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Research Apprenticeship Program

Each student will collaborate with a doctoral candidate on the mentor’s own research project in the winter and spring quarters. Under the guidance of the mentor the student will write a seminar paper of approximately 20 pages in the spring quarter. Applications received by TBD will receive first consideration for the 2021-22 academic year, but positions will remain open until filled.

Graduate mentors are Ph.D. candidates in the Department of Political Science. The faculty member in charge is the Department Chair, Thad Kousser. Questions about the Research Apprenticeship Program should be directed to the Department's Undergraduate Advisor, Natalie Ikker, during in-person advising or via the Virtual Advising Center.

Eligibility

Participants must be majors in Political Science with junior or senior standing and a GPA of 3.0 or higher in all political science courses taken at UCSD. Individual projects may require other prerequisite training, such as Political Science 30(D). Please read each project description carefully.

Transfer students - Please note that the graduate students understand you are entering UCSD with a 0.0 GPA; please review the application form to see what GPA you input. 

Frequently Asked Questions

Below are frequently asked questions about the Research Apprenticeship Program, and their corresponding answers.

  1. What are the requirements to participate in the RAP?
    1. Participants must be majors in Political Science with junior or senior standing and a GPA of 3.0 or higher in all political science courses taken at UCSD. Individual projects may require other prerequisite training, such as Political Science 30(D). Please read each project description carefully.
  2. Are there exceptions made to these requirements?
    1. The Graduate mentors are ultimately the individuals who decide which students are selected for their project(s), so there may be some leniency on the requirements depending on what the graduate mentor is seeking. Please reach out directly to the graduate mentor with your specific questions and concerns.
  3. What GPA should I use if I am a transfer student with no UCSD GPA?
    1. As you are applying with a 0.0 GPA (and the graduate mentors are made aware of this situation), please use your cumulative pre-UCSD GPA (e.g. the one from community college, or your previous university) on the form, and consider including the specific grades you earned in your Political Science courses.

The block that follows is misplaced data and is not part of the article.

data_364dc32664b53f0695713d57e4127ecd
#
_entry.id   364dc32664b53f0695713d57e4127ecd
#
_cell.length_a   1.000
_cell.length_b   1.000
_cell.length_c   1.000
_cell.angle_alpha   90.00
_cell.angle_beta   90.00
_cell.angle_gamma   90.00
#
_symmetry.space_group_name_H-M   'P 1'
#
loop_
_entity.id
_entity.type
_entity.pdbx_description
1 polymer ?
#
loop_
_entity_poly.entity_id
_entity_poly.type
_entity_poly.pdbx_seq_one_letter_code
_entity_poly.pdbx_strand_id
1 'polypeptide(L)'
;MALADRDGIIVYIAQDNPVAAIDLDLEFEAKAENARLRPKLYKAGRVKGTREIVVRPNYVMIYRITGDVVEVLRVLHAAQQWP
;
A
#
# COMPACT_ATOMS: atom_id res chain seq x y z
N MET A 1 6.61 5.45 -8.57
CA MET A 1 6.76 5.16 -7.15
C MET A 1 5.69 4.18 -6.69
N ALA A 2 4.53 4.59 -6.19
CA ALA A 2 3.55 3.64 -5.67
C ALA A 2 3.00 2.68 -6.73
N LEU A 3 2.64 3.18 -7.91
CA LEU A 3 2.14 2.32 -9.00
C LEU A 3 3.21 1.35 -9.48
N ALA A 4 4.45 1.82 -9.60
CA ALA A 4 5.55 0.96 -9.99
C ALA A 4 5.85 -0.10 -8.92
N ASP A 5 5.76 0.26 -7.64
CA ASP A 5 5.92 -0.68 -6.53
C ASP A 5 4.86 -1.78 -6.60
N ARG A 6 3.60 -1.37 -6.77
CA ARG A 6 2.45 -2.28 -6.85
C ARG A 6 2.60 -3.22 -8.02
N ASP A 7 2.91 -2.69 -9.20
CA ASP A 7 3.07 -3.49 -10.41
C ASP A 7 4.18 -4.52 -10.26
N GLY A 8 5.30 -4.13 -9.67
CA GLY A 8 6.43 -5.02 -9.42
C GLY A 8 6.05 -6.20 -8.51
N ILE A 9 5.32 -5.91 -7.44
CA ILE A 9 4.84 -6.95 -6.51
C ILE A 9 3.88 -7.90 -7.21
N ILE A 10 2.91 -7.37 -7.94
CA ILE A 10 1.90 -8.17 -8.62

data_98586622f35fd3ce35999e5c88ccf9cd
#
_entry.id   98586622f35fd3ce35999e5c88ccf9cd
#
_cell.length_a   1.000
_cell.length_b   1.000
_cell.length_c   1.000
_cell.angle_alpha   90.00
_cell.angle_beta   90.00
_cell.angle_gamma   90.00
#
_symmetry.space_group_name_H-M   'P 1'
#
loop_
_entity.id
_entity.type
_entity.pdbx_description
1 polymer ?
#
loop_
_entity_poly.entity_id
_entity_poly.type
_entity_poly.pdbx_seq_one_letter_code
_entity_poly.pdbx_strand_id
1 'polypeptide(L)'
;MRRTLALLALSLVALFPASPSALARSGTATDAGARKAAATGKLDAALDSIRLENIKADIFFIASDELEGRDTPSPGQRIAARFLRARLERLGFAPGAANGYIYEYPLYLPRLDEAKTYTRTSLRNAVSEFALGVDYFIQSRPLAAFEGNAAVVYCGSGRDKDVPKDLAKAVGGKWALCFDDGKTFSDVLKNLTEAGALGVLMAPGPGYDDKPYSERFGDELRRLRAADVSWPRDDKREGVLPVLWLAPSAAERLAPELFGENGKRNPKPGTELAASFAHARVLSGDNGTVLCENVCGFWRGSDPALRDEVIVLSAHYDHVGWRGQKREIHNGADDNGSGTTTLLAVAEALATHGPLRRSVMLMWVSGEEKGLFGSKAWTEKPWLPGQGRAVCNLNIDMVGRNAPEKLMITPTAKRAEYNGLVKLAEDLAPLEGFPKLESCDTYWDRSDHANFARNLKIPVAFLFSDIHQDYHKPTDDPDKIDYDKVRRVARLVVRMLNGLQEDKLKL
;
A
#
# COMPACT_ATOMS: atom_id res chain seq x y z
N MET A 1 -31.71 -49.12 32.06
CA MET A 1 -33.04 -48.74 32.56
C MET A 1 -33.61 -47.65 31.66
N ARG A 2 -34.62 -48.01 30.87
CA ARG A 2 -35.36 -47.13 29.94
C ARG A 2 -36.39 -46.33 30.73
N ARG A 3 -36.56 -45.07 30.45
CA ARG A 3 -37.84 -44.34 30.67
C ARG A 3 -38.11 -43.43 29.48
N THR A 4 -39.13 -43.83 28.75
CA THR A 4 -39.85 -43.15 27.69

4. Can I participate in the program before I have upper-division standing?
    1. This program is for students who have at least Junior (minimum 90 quarter units) standing. 
  5. What courses do I enroll in in order to participate in the Research Apprenticeship Program?
    1. Students enroll in POLI 198RA in the Winter quarter and POLI 198RA in the Spring quarter, for 4 quarter units each. Students also have the option to enroll in POLI 199 (also for 4 quarter units) in the Spring quarter if they want to write a research paper on the topic they have been working on. 
  6. Are these courses allowable for the major?
    1. Yes, POLI 198RA and POLI 199 are both allowable for credit toward the Political Science majors (except for Political Science - International Affairs, should you be chosen for the program), in the Upper Division Elective category of the major as long as the course is taken for 4 quarter units and a “Pass” grade is earned. Both courses may be taken up to two times. 
  7. Do I need to be a Political Science major to participate in this program?
    1. Yes, we ask that Political Science students are prioritized for the Research Apprenticeship Program. 
  8. Can I participate if I am a Political Science minor?
    1. It is possible to be a Political Science minor and take part in the program; however, Political Science majors will be prioritized.
  9. What are the requirements in order to earn a pass grade in POLI 198RA?
    1. Specific requirements are set by the graduate mentor’s expectations of their research assistants. The following list is a general example of what a student would need to do to pass the course: Attending meetings set by the graduate mentor, communicating needs, concerns, and project tasks, fulfilling the tasks and responsibilities set by the graduate mentor, working around 12 hours/week, and developing your research and analytical skills throughout the course of the program. 
  10.  What are some examples of past projects that students have worked on?
    1. Here are the projects from previous years:
      1. 2020-2021
      2. 2019-2020
      3. 2018-2019
  11. Who are the program mentors?
    1. The program mentors are advanced PhD students in the Department of Political Science.
  12. In what ways will I help the graduate mentor with their project?
    1. Students help the graduate mentor in a variety of ways including, but not limited to: finding and reviewing peer-reviewed articles, writing literature reviews, data analysis and “clean up”, primary analysis, entry-level coding, creating datasets for analysis, structuring research papers, writing memos, graphing, and any other tasks that the graduate mentor deems necessary and/or wants the student to challenge themselves with. 
  13. What is the time commitment?
    1. Research assistants work approximately 12 hours per week throughout the quarter. 
  14. What were the benefits to participating as a Research Assistant in the Research Apprenticeship Program?
    1. There are numerous benefits to participating in the program; many students have shared their feedback in the section titled, “Student Feedback About The Research Apprenticeship Program”